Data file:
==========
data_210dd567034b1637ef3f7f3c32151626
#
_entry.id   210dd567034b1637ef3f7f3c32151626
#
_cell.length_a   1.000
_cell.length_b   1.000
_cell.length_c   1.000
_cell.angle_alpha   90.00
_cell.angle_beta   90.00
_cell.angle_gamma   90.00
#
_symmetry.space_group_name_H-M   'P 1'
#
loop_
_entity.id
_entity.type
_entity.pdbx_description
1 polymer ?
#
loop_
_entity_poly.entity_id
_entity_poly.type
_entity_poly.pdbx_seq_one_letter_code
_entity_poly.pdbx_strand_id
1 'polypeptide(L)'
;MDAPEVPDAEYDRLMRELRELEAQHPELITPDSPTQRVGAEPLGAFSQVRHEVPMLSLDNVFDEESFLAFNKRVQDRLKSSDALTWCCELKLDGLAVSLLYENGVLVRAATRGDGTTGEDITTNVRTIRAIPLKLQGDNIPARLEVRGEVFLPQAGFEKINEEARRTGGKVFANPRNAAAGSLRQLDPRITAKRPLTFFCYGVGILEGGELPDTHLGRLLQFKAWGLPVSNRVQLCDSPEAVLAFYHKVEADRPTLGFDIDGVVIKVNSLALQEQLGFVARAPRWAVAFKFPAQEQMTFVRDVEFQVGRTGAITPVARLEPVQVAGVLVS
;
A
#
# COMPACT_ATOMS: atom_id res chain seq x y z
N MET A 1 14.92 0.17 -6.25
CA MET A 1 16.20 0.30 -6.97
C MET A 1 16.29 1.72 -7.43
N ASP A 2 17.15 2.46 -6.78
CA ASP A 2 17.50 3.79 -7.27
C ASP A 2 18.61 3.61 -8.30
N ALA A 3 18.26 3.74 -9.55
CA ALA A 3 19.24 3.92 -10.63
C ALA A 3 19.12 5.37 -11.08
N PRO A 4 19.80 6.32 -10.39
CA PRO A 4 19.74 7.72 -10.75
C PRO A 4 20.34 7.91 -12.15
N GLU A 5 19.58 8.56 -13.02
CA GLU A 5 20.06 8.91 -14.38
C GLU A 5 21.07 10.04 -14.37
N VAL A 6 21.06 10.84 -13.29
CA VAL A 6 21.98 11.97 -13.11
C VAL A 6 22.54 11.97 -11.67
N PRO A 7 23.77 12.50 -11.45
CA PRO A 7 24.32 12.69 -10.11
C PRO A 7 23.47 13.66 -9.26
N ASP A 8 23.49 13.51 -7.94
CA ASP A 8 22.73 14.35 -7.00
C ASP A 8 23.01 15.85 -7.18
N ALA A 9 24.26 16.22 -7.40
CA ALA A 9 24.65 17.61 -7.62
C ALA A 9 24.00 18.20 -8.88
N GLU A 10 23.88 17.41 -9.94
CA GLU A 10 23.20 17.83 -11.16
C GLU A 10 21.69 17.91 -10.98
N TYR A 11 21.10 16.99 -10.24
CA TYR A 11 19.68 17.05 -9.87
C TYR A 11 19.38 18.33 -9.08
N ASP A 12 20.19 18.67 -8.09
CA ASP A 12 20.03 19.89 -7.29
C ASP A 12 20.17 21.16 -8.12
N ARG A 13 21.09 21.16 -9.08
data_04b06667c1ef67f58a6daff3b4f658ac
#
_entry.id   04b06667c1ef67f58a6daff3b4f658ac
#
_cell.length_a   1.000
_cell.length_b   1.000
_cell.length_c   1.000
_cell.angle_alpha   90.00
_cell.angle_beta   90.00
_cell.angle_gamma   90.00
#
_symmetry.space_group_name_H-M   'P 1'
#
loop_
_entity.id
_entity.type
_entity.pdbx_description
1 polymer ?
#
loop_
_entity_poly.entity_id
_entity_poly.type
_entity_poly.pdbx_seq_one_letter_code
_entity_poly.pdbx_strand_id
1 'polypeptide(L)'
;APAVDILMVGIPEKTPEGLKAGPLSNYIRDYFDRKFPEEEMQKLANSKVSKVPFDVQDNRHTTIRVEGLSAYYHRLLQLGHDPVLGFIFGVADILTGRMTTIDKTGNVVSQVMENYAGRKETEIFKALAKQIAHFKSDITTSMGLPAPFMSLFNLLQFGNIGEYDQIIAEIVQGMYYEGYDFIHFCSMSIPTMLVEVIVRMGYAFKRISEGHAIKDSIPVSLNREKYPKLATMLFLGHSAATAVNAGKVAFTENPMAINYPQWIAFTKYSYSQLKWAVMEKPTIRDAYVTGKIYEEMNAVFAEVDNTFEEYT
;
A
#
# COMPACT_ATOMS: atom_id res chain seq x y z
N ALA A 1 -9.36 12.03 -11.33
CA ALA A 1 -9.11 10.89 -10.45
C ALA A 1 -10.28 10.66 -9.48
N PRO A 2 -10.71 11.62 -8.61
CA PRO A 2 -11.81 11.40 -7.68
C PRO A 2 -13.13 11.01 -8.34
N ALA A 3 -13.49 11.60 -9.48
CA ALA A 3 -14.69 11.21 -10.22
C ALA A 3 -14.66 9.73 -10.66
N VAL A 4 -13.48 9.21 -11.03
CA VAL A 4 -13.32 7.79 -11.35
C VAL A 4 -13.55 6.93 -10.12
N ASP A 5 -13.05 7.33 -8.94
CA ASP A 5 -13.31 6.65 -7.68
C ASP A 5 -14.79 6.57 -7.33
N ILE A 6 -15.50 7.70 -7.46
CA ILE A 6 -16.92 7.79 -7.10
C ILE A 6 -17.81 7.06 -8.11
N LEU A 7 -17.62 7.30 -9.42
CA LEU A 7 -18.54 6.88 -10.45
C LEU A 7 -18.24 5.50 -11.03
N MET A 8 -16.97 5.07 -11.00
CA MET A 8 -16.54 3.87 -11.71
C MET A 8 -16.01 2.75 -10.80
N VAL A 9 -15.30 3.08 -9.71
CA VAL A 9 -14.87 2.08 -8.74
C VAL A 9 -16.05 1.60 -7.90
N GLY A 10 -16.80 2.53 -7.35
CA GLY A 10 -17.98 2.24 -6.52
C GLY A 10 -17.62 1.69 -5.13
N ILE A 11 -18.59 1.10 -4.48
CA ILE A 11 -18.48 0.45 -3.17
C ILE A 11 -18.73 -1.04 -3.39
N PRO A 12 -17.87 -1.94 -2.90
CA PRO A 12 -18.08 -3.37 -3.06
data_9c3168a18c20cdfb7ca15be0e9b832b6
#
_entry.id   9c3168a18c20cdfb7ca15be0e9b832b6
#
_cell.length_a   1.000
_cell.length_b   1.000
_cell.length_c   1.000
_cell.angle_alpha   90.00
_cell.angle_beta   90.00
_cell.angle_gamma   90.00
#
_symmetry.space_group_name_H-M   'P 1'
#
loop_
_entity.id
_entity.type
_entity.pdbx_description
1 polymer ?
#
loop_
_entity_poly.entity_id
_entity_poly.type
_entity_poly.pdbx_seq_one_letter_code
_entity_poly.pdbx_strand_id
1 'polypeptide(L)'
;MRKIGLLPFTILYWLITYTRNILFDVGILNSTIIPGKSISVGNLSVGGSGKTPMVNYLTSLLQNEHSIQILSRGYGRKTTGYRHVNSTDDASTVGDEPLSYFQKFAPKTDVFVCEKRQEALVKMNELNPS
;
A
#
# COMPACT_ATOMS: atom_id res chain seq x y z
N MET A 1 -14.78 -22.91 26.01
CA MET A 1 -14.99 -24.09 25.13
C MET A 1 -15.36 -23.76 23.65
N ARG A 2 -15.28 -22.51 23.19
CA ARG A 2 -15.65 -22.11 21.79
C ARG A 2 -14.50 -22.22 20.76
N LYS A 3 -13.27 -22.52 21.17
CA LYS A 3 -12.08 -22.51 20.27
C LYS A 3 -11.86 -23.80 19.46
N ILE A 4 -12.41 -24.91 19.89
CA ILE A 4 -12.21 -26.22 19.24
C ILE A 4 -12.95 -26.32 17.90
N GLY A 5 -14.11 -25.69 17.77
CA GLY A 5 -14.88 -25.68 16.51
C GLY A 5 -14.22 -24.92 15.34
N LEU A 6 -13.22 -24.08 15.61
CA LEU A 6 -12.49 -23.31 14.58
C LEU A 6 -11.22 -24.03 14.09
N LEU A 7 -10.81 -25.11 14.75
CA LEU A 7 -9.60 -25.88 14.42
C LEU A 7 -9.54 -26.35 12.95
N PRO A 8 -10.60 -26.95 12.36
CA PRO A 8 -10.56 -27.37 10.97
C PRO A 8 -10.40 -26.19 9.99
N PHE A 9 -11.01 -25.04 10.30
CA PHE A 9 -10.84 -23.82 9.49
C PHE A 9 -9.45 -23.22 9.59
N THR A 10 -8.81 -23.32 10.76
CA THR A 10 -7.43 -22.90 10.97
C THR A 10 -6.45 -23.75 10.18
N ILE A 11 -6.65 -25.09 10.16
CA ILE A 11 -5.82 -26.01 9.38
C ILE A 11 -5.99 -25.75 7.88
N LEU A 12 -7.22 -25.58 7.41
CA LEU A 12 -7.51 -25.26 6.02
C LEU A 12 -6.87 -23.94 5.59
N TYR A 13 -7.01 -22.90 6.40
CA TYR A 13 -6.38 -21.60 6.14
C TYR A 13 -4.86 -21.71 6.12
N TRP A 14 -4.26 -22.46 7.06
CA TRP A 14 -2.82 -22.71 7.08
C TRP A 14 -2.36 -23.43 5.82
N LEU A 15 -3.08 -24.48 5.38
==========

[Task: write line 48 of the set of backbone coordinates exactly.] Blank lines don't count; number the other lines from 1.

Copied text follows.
C VAL A 6 22.54 11.97 -11.67